Control group

The informal caregivers in the control group performed their usual individual self-organized care between T0 and T1 without any additional support related to the Talking Time trial. To enhance the study fidelity, the informal caregivers received the Talking Time intervention after the T1 data collection was complete.

Outcomes

We used the outcomes previously described by Berwig et al. [13]. The primary outcome of self-rated psychological HRQoL was measured with the mental component summary (MCS) of the General Health Survey Questionnaire Short Form 12 (SF-12) [26, 27]. The SF-12 is widely used and has been shown to be feasible for telephone interviews [27].

The secondary outcomes for the informal caregivers were the self-rated physical HRQoL, social support, social conflicts, and caregiver reactions, as well as the proxy-rated challenging behavior of the care recipients with dementia.

The physical HRQoL was assessed with the second domain of the SF-12, the physical component summary (PCS). The PCS and the MCS consist of six items each with scores ranging from 0 to 100; higher scores indicate higher HRQoL. Both SF-12 component scores have shown adequate reliability and validity [28].

The perceived social support received by the informal caregivers was measured with the Perceived Social Support Caregiving instrument (PSSC, 9 items) [29, 30]. The item scores are summed to obtain a total score, which reflects the level of social support and social conflict; the scores can range from 9 to 45. Higher scores indicate a higher level of social support. The original PSSC has been demonstrated to be sufficiently reliable and valid [29]. This version was guideline-driven [31] and translated into German as a part of the Talking Time project.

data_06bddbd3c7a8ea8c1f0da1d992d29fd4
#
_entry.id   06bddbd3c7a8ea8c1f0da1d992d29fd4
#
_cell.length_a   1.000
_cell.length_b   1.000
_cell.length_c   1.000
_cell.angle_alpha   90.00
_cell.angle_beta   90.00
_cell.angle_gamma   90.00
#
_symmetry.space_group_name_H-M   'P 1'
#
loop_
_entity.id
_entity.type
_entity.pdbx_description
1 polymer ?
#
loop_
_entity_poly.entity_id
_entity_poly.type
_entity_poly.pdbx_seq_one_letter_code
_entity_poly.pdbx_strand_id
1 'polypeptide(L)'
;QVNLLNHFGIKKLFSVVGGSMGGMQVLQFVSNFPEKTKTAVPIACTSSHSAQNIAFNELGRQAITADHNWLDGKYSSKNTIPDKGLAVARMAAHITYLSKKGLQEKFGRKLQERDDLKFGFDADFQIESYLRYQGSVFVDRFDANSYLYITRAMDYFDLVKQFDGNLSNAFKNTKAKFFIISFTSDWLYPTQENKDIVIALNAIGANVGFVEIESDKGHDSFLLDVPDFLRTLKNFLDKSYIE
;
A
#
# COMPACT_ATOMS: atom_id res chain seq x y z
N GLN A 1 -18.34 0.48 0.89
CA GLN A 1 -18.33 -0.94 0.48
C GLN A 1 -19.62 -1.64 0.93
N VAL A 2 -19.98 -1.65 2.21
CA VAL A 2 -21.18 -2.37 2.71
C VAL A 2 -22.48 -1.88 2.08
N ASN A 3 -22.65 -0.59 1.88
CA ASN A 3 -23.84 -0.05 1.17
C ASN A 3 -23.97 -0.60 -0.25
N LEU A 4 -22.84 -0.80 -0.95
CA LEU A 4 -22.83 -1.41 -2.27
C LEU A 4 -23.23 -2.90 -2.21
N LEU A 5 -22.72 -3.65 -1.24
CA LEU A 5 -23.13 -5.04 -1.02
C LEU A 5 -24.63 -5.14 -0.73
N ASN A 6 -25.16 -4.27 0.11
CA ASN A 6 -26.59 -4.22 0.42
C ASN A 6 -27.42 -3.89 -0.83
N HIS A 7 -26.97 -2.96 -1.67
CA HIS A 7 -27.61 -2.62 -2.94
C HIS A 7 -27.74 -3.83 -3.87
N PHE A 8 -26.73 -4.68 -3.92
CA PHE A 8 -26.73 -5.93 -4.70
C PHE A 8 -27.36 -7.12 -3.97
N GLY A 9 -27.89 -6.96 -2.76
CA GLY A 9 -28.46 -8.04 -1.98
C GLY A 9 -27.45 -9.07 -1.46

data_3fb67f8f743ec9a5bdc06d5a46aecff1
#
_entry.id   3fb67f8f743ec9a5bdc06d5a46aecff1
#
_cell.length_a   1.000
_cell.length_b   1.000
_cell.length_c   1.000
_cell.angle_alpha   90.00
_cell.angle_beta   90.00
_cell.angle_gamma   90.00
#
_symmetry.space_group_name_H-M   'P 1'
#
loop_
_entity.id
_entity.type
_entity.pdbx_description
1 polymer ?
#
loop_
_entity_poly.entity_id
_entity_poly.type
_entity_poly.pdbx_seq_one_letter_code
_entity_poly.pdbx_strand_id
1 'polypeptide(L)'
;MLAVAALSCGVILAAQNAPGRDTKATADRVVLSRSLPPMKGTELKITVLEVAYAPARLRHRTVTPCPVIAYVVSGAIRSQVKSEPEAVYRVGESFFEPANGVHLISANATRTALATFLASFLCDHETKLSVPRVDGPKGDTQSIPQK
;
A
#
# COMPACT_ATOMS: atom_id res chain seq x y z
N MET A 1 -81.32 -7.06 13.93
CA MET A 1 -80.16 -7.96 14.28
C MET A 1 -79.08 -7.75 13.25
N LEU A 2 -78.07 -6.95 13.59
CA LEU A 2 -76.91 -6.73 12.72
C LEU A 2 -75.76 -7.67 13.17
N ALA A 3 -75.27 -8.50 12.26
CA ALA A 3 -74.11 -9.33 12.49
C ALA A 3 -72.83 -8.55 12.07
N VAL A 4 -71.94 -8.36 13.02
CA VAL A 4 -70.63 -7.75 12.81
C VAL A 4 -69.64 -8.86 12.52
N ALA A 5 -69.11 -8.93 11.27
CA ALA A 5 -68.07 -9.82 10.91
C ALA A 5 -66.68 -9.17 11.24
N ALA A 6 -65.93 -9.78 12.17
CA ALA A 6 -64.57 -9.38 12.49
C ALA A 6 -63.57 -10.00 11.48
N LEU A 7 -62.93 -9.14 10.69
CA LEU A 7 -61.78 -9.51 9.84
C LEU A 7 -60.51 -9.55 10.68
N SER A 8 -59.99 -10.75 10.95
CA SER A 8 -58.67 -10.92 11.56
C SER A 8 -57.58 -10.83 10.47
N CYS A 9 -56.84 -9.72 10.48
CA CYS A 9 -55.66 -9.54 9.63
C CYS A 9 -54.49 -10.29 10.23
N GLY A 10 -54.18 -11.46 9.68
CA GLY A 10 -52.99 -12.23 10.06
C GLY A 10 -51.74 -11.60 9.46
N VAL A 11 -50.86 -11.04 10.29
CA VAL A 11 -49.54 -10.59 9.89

The caregiver reactions were rated with the caregiver reaction scale (CRS) [32,33,34]. The instrument consisted of 24 items reflecting caregiver self-esteem (7 items, range: 7 to 35), lack of family support (5 items, range: 5 to 25), financial impact (3 items, range: 3 to 15), daily schedule impact (5 items, range 5 to 25), and health impact (4 items, range: 4 to 20). Based on the recommendation by Given et al. [32], we computed the subscale scores, where higher scores indicated a stronger impact. The German version of the CRS has been demonstrated to have sufficient internal consistency and structural validity [33]. In general, the secondary outcomes were assessed for the in-depth analysis of the intervention effect and possible adverse effects on the informal caregiver.

The challenging behavior of relatives with dementia was assessed to investigate possible adverse effects on the level of care received. The assessment was based on proxy ratings by informal caregivers using the Neuropsychiatric Inventory-Q (NPI-Q) [35]. This measurement makes it possible to assess the prevalence and severity of the following 12 different behaviors and psychological symptoms related to dementia: 1. delusion, 2. hallucination, 3. depression, 4. anxiety, 5. euphoria, 6. aggression, 7. apathy, 8. disinhibition, 9. irritability, 10. aberrant motor behavior, 11. sleep problems, and 12. eating disorders. The measurement results in a total score ranging from 0 to 36, with higher scores indicating more challenging behaviors. The NPI-Q has been shown to have adequate reliability and validity [35].